The more I sat thinking about it the more convinced I became. The government pen clues, the bodies being moved so carefully, if in error against the flow of the current, and even the seemingly untimely arrival of Cobb having her yacht beached were quickly becoming pieces of a puzzle that I would never been able to believe or even comprehend without listening to the tape. The Marines tape was no Jackie recording, that one has left a bigger mystery than it revealed.

I was on duty at four with Richard and Pat Bowman had arranged for the Dwarfs to meet at the end of the pier at six. Something about Horton’s physicist-oriented response to the voice stuck in the back of my mind. The facility only circulated purified fresh water, but I set the thought aside for further consideration.

I pushed the right arrow button and held on the earphones once more.

“What happened when the switch was thrown?” the voice asked, the one of almost eternal patience, except this time the word ‘was’ appeared in the sentence instead of the word ‘is.’ The man wanted the history, not the procedure, or so he gave every evidence of indicating.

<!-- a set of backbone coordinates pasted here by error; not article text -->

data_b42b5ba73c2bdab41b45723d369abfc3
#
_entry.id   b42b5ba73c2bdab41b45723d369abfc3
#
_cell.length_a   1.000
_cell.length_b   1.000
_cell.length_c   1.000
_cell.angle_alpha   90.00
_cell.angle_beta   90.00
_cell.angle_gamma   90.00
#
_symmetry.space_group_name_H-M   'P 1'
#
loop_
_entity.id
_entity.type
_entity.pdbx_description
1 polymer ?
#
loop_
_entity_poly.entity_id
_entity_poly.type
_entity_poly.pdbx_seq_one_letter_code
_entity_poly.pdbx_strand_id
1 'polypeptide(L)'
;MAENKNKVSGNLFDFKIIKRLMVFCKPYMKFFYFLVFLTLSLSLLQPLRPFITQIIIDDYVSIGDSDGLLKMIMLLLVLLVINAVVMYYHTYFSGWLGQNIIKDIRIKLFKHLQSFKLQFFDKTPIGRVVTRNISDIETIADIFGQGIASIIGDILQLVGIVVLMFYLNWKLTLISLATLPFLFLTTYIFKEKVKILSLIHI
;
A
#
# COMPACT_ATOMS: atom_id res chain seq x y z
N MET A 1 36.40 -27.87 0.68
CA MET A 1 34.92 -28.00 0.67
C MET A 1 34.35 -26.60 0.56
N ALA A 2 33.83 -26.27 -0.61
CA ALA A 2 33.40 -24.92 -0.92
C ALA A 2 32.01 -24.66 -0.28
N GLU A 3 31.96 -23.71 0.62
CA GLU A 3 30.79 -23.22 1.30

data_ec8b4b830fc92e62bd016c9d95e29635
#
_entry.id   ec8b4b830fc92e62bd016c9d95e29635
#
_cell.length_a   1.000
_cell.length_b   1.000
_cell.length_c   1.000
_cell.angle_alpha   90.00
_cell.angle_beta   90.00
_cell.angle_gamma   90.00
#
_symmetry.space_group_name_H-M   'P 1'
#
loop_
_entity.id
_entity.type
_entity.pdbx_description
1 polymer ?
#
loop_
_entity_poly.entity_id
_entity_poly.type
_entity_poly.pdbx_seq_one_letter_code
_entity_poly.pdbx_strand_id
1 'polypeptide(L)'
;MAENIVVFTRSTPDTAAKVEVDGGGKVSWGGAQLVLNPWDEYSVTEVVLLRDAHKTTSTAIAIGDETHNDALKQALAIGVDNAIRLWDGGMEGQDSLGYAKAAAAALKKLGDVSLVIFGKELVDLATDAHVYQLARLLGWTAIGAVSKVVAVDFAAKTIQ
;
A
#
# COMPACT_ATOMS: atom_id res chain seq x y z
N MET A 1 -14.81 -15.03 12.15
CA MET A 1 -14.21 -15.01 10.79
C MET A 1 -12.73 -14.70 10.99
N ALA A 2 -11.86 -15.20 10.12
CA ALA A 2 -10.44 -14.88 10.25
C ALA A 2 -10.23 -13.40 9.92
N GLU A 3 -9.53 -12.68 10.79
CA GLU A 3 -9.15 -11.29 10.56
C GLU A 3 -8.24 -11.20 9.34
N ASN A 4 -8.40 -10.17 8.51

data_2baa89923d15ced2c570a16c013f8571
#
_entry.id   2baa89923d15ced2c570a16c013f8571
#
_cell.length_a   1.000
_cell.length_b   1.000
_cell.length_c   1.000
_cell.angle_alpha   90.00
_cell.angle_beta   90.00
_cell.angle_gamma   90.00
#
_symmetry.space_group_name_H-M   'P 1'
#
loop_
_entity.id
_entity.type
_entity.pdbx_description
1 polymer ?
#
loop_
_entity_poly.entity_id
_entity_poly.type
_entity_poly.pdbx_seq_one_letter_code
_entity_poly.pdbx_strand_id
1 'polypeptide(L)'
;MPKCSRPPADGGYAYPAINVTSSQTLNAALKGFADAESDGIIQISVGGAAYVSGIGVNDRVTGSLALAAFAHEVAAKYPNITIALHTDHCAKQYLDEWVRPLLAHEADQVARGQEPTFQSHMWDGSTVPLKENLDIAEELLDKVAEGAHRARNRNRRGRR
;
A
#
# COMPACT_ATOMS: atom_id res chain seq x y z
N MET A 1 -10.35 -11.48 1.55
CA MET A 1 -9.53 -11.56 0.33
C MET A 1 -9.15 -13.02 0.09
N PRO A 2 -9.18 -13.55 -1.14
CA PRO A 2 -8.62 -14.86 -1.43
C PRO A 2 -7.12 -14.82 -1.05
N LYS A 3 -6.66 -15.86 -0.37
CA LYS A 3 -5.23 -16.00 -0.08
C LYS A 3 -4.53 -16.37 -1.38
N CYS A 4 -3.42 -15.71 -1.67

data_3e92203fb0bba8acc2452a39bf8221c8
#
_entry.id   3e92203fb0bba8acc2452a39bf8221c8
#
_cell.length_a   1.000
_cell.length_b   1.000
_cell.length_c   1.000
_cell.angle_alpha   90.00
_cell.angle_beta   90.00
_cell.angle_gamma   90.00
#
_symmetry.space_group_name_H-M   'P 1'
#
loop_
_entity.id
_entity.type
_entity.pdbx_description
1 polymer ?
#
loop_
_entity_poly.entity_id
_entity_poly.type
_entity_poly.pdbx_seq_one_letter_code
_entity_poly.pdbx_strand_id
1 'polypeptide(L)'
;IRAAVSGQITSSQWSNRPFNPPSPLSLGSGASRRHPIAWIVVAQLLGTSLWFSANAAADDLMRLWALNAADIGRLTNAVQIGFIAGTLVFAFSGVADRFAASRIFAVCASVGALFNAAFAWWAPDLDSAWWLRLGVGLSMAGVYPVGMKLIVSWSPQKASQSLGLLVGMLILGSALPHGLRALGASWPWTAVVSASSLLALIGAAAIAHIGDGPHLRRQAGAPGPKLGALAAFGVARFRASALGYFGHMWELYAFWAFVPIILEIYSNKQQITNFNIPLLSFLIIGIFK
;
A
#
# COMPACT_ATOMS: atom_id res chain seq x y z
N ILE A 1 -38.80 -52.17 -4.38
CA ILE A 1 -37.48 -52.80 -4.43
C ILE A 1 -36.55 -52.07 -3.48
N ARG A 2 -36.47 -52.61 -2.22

“The inner, larger, and much thicker main containment door unlocks and automatically opens, so the worker inside the outer containment chamber can witness the nature of the emergency visually at the core.”
“I presume that no one ever thought that unknowing civilians, or enlisted Marines, might unwittingly go through that door and see something that was unseeable?” the voice asked.
“That’s correct,” Horton replied, his voice suddenly sounding raspy and quieter than before.
“Unseeable?” I said, stopping the tape and removing the earphones. What could that word possibly mean?

My wife called from downstairs.

“I’ll be down in a moment,” I yelled back, putting the earphones back in place on my head and pushing the forward button on the face of the machine.

“They saw it, or the event, or whatever it was, and panicked, running back through the main door and slamming it behind them,” Horton said, before stopping to breathe in and out slowly but audibly.